According to a new study published in The Lancet, consuming more than 10 standard drinks per week can shorten your life. The current guidelines1 set by the Department of Health, recommend no more than 2 standard drinks per day. These guidelines are currently under review and the new research adds to growing evidence suggesting they should be reduced.
10 Standard Drinks?
Every glass that is consumed above the 10-standard drink weekly limit will shorten a person’s life by 30 minutes. If someone chooses to consume any more than 3 standard drinks per day or 5 standard drinks per day, their life expectancy will decrease by 1-2 years and 4-5 years, respectively. On top of that, drinking more than 10 standard drinks per week brings a myriad of other health risks such as: stroke, heart failure, fatal hypertensive disease (high blood pressure), fatal aortic aneurysm, heart disease and cancer. The risk of developing fatal high blood pressure alone is increased by 24% when the 10 standard drink limit is exceeded, and the risk of having a stroke is increased by 14%. These are just some of the long-term effects of alcohol consumption when the limits are ignored.
Understandably, there has been quite a large and passionate response to the release of this new study. Some, like the Daily Telegraph, have criticised it for being “impractical” and have called the authors of the study “buzzkillers and… demonisers of alcohol”. Others, like The Guardian, have said that “the findings ought to be widely disseminated and they should provoke informed public and professional debate” and “This study makes clear that on balance there are no health benefits from drinking alcohol…”.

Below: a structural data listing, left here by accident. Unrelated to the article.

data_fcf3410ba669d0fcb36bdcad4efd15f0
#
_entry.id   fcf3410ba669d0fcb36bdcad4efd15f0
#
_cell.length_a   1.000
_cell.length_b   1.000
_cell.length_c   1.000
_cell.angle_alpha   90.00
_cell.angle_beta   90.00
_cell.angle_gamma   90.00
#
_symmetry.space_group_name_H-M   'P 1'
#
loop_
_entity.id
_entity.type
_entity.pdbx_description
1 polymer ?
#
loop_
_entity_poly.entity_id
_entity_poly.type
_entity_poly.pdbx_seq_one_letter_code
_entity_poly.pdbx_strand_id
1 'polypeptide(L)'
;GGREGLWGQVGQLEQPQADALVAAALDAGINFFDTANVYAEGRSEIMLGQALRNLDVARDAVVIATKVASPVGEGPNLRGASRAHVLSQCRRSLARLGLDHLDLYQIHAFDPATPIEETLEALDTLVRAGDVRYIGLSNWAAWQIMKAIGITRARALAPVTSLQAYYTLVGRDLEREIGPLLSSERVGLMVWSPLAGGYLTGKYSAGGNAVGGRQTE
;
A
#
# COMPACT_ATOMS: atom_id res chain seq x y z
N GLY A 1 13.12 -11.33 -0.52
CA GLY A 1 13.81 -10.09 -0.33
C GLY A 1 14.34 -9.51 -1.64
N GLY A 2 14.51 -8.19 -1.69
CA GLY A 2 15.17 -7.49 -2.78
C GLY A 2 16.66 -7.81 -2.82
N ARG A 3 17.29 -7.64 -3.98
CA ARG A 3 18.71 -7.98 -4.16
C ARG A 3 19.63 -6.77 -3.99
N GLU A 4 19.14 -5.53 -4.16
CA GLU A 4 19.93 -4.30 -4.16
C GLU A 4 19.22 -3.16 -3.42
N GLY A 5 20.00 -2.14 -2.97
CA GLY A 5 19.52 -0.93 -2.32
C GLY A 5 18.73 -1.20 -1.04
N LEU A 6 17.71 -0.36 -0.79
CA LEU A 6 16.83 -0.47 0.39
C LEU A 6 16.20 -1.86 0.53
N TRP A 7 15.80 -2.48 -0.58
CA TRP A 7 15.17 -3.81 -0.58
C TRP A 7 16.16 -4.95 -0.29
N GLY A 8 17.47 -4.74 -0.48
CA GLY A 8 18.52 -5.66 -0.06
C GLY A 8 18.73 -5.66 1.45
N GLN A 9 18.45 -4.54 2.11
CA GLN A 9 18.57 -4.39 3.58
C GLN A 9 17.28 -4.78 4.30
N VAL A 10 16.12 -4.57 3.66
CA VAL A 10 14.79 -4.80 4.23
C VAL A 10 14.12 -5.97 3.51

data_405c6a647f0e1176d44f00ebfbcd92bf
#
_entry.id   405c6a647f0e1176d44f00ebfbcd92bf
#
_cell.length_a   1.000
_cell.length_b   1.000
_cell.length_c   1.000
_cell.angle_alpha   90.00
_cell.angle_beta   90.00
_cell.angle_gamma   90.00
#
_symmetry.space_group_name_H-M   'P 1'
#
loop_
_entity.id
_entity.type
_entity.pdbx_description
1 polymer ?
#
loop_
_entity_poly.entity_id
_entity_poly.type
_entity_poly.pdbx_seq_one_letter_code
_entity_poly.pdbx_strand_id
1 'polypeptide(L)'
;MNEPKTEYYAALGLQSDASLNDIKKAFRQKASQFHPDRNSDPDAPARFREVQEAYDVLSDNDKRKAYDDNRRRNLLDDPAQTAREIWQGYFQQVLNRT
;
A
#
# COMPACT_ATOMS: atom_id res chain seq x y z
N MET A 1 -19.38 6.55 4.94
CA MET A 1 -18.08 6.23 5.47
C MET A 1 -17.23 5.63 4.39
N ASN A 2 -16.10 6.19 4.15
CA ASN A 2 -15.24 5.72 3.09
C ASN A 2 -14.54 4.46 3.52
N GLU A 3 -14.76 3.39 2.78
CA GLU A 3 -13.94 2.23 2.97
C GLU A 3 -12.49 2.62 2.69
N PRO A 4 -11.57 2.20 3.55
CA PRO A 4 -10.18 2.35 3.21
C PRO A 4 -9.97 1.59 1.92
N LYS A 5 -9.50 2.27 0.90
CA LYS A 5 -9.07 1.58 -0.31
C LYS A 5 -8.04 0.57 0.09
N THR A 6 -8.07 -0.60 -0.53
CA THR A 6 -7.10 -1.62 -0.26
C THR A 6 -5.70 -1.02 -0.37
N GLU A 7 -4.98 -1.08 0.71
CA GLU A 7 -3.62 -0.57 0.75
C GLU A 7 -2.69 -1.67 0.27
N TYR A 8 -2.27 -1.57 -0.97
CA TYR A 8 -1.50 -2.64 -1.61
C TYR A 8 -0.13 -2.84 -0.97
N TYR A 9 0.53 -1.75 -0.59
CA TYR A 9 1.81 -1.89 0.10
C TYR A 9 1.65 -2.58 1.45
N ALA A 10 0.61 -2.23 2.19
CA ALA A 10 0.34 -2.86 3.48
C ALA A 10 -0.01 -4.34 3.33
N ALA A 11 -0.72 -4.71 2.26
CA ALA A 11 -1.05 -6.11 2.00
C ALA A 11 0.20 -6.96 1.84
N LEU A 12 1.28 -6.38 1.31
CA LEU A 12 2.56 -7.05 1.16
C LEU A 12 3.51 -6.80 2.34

Why do some have a negative view of this study?
Those who have a negative view of the study have specifically criticised the fact that non-drinkers were excluded from it. However, there are (very good) reasons for this being the case:
- ‘Non-drinkers’ also include ‘ex-drinkers’ who may experience poor health related to their past drinking, even if they don’t currently drink. This effect is responsible for a large proportion of the research that suggests that moderate drinkers have better health than non-drinkers according to the National Centre for Biotechnology Information (NCBI).
- The goal of the study wasn’t to recommend whether people should or should not drink. It was to establish the effects on health for those people that choose to drink.
The second largest criticism is about a J-shaped curve (“a curved decline up to about 10 glasses of wine or equivalent per week, then a curved incline as consumption increases towards [higher] levels…”). This effect is true if you look at diseases in isolation. For example, in the study we are looking at, a decline in some heart-disease-related death was observed for people that drank less than 6 glasses of wine (or equivalent) per week. What they failed to recognise was that this ‘benefit’ is completely offset by the detrimental effects of alcohol when it comes to other diseases, particularly in the case of cancer. When all diseases are taken into account there is no overall benefit to health whatsoever, even among moderate drinkers.
Having said that, it appears likely that true moderate drinking (less than 9-10 standard drinks per week) does not have significant detriments to overall health. The study states that “…the lowest risk [is] for those consuming below [10 standard drinks] per week.”. Moderate drinking probably won’t harm your overall health, but many Australians consider ‘moderate drinking’ to be much more than 1 glass of wine a day.
What is this study saying?
As stated earlier, the purpose of this study was not to recommend whether people should drink alcohol or not. It was to inform those choosing to drink of the risks and long-term effect of alcohol consumption that exceeds the 10-standard drinks limit. It has also added to the evidence that the current guidelines1, which recommend no more than 2 drinks per day, may be too high. However, we might see change to that guideline sooner than some might expect. The National Health and Medical Research Council (NHMRC) is currently in the process of revising the Australian Guidelines to Reduce Health Risks from Drinking Alcohol 2009 and has plans to have a draft of the revised guidelines around this time next year. With this study coming out right at the beginning of the NHMRC’s evidence evaluation period, it will mostly likely have a big influence on the new guidelines we will see in a few short years.